## Area inequalities for embedded disks spanning unknotted curves

Venue: | 2003, arXiv:math.DG/0306313. EFFICIENTLY BOUND 4-MANIFOLDS 43 |

Citations: | 5 - 1 self |

### BibTeX

@INPROCEEDINGS{Hass_areainequalities,

author = {Joel Hass and Jeffrey C. Lagarias and William P. Thurston},

title = {Area inequalities for embedded disks spanning unknotted curves},

booktitle = {2003, arXiv:math.DG/0306313. EFFICIENTLY BOUND 4-MANIFOLDS 43},

year = {}

}

### OpenURL

### Abstract

We show that a smooth unknotted curve in R 3 satisfies an isoperimetric inequality that bounds the area of an embedded disk spanning the curve in terms of two parameters: the length L of the curve and the thickness r (maximal radius of an embedded tubular neighborhood) of the curve. For fixed length, the expression giving the upper bound on the area grows exponentially in 1/r 2. In the direction of lower bounds, we give a sequence of length one curves with r→0for which the area of any spanning disk is bounded from below by a function that grows exponentially with 1/r. In particular, given any constant A, there is a smooth, unknotted length one curve for which the area of a smallest embedded spanning disk is greater than A. 1

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Citation Context ... know whether such an improvement to O(n) is possible in the case above for general position vertices, because we impose the stronger requirement that P be in the 1-skeleton of the triangulation. See =-=[9]-=- for a possible approach. 8Proof of Theorem 2.1: (1) Let B be the triangulated ball constructed in Lemma 2.3, that has at most t = 290n2 +290n+116 tetrahedra. By hypothesis P is unknotted in R3 , and... |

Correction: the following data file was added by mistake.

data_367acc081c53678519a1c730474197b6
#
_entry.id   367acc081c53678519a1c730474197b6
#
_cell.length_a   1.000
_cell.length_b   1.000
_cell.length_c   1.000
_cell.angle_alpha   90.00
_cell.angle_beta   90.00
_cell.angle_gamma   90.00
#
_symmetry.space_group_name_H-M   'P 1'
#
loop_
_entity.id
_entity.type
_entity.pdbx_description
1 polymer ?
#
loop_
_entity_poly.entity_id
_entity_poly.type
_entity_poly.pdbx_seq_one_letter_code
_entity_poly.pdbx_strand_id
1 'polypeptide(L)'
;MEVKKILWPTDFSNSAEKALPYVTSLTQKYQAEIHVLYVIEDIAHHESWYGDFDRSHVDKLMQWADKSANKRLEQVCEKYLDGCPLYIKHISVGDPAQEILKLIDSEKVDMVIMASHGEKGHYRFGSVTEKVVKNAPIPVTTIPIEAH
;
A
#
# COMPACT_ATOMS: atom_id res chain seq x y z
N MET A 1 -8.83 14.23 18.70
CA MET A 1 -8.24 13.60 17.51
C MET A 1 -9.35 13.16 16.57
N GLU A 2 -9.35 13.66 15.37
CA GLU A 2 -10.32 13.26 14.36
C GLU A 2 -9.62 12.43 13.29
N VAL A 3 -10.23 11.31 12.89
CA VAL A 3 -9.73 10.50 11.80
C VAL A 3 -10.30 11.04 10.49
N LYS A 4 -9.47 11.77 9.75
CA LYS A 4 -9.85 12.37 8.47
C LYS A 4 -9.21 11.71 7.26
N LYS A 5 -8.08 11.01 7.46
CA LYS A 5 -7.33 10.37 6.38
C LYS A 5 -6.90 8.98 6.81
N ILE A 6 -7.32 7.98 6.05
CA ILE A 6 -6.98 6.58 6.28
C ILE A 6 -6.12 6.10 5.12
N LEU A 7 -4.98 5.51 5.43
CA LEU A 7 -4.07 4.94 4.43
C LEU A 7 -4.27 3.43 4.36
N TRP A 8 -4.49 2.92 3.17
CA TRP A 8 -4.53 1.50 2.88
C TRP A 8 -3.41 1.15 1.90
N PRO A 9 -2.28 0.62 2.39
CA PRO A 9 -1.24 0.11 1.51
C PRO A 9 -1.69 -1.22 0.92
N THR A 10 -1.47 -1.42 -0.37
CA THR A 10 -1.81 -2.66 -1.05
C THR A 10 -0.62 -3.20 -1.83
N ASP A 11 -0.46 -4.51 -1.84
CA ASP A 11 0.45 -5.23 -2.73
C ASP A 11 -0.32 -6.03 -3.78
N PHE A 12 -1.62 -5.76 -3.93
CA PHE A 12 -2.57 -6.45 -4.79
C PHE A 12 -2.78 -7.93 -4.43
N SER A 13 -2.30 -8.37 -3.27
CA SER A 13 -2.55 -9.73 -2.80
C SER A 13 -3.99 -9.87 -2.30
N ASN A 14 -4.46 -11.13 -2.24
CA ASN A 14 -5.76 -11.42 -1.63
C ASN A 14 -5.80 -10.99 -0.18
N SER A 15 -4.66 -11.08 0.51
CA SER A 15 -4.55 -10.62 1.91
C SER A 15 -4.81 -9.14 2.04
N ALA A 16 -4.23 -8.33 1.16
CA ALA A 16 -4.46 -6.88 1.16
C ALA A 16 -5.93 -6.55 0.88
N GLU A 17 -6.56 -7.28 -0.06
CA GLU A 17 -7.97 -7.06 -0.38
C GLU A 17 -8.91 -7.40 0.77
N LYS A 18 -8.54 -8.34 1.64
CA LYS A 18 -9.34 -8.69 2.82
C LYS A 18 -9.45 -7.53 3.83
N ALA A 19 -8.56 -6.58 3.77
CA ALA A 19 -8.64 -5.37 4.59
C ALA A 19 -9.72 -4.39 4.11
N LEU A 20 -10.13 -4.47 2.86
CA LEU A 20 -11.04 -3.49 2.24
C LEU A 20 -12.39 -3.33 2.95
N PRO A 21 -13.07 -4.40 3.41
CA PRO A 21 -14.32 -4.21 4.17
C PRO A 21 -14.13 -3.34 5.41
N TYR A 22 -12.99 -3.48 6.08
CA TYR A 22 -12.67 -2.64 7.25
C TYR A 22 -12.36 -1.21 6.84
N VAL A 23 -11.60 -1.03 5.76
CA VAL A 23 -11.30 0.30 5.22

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Citation Context ...y if and only if the curve is a circle. There are many extensions of the isoperimetric theorem to higher dimensions; some of these are discussed in Almgren [1], Burago and Zalgaller [7], and Osserman =-=[24]-=-. There are two natural extensions of the isoperimetric inequality to a simple closed C 2 -curve γ in R 3 of length L. (1) There exists an immersed smooth disk in R 3 , with γ as boundary, having area... |

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Citation Context ...red at the origin. By rotating 6the coordinate system if necessary, we can suppose that the projection of P in the z-direction onto the xy-plane is a regular projection, and then, as in Lemma 7.1 of =-=[17]-=-, this projection has less than n 2 crossings. The graph associated to the projection has straight-line edges, and its vertices consist of the projections of vertices of the polygon γ together with al... |

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Citation Context ... (2) Such an embedded PL disk can be chosen to lie inside a ball of radius 4L, and its area then satisfies A ≤ (C4) n2 L 2 . Theorem 2.1 is proved by a modification of ideas used in Hass and Lagarias =-=[15]-=-. That paper obtains upper bounds on the number of elementary moves required to move from an unknotted polygonal curve in the one-skeleton of a triangulated 3-manifold having t tetrahedra, to a single... |

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Citation Context ...in R 3 This appendix establishes two versions of the isoperimetric theorem in R 3 as stated as (1) and (2) in §1. Result (1) follows from the solution of the Plateau problem, due to Douglas and Rado, =-=[11]-=-, [25], and on a result of Reid [26]. We deduce (2) from (1), using standard cut and paste methods of 3-manifold topology, which can be used to convert an immersed surface to an embedded surface, poss... |

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Citation Context ... of Theorem 6.1: Span γ by a least area disk D, whose existence is guaranteed for rectifiable γ by the solution of the Plateau problem [11], [25]. The regularity results of Osserman [23] and Gulliver =-=[14]-=- show that D is a smooth 22immersion in its interior. (The interior of D may transversely intersect γ, as indeed it must if γ is knotted.) Reid [26] shows that 4πA ≤ L 2 , with equality if and only i... |